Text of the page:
0 Members and 1 Guest are viewing this topic.
yes. for instance, see here: socrates.berkeley.edu/~phylabs/adv/ReprintsPDF/BRA%20Reprints/03%20-%20Beta%20Decay.pdf
Can anyone give an exact name of scientist/experiment
and what range of speed were found.
In the early days of beta-decay they don't have the technology to measure electron speed.
Quote from: theThinkerCan anyone give an exact name of scientist/experimentI think you are trying to erect artificial barriers so you don't have to deal with the facts.
Quoteand what range of speed were found.The reprint from Berkely has a large number of graphs of Beta particle energy, ranging from 0 up to some maximum which is in the MeV range (depending on which kind of nucleus emits it).Given that the electron at rest has a mass of around 0.5MeV/c2, you could say that the fastest electrons are traveling at close to the speed of light, c.So the range is pretty much 0 to c (but they don't quite reach c).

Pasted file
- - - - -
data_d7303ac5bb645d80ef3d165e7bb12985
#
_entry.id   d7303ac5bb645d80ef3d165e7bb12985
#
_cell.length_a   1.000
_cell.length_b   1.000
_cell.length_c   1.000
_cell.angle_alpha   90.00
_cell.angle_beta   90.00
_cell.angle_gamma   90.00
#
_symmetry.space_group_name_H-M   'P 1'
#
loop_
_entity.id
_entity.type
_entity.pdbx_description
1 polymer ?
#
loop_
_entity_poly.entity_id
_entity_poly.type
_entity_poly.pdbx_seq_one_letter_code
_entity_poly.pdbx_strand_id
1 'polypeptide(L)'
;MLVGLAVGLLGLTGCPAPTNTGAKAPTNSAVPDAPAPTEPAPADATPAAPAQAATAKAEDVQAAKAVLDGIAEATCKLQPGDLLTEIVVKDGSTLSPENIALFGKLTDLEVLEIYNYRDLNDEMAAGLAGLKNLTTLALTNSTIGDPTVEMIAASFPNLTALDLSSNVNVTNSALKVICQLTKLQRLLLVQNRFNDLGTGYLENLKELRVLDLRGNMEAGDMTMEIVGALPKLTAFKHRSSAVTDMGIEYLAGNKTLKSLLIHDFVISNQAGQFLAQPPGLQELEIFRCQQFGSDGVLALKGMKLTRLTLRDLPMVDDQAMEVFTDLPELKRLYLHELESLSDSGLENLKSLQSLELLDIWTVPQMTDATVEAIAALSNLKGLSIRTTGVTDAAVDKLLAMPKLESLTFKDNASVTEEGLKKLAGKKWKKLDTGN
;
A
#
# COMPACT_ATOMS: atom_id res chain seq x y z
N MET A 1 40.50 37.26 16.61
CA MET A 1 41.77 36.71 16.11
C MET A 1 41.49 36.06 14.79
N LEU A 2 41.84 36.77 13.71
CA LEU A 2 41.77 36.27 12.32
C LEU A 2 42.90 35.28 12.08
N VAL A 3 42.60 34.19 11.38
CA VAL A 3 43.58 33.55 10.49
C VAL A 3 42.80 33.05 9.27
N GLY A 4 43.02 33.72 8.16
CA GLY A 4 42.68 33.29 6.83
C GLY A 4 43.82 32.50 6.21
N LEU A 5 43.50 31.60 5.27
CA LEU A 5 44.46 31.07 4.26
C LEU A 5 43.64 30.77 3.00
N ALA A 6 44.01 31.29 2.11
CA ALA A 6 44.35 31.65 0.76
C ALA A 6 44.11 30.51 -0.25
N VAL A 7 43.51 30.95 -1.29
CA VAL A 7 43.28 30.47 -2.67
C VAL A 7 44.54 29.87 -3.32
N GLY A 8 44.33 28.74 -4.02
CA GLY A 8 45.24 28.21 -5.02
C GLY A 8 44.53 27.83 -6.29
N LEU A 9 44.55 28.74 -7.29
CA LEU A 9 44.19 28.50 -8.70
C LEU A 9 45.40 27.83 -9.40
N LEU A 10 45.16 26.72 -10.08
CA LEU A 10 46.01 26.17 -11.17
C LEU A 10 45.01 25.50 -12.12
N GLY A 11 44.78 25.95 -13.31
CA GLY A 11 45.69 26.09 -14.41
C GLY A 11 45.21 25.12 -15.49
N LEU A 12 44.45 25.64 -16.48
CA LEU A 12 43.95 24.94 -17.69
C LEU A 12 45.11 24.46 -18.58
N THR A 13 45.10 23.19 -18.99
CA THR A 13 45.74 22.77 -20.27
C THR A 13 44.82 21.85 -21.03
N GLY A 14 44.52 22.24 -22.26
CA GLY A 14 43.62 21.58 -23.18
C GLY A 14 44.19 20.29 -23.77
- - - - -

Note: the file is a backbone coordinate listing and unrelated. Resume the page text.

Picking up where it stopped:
QuoteIn the early days of beta-decay they don't have the technology to measure electron speed.The Cloud Chamber was developed by Charles Wilson in 1911, for which he received a Nobel Prize. A cloud chamber was used to study cosmic rays, and resulted in the first detection and measurement of a positron in 1936.1911 is not long after the Curies were discovering radioactive elements, so I would say it was still "early days".The Bubble Chamber was invented in 1952 by Donald Glaser, for which he received a Nobel Prize in 1960.From the spirals in the Bubble Chamber, physicists can calculate the velocity of the electron - and even determine how its velocity changes over time as it interacts with matter in the bubble chamber (the radius of the spiral decreases over time).
It's always been possible to measure the energy of a beta particle, so you can apply the standard relativistic equations for kinetic energy (since we know the rest mass of an electron) to derive its speed. Or you can measure its path in a magnetic field. This is all classical physics that has been well documented since the 1920s.
I'll like to know if anyone has ever measured directly the speed with which electrons are ejected from natural beta-decay.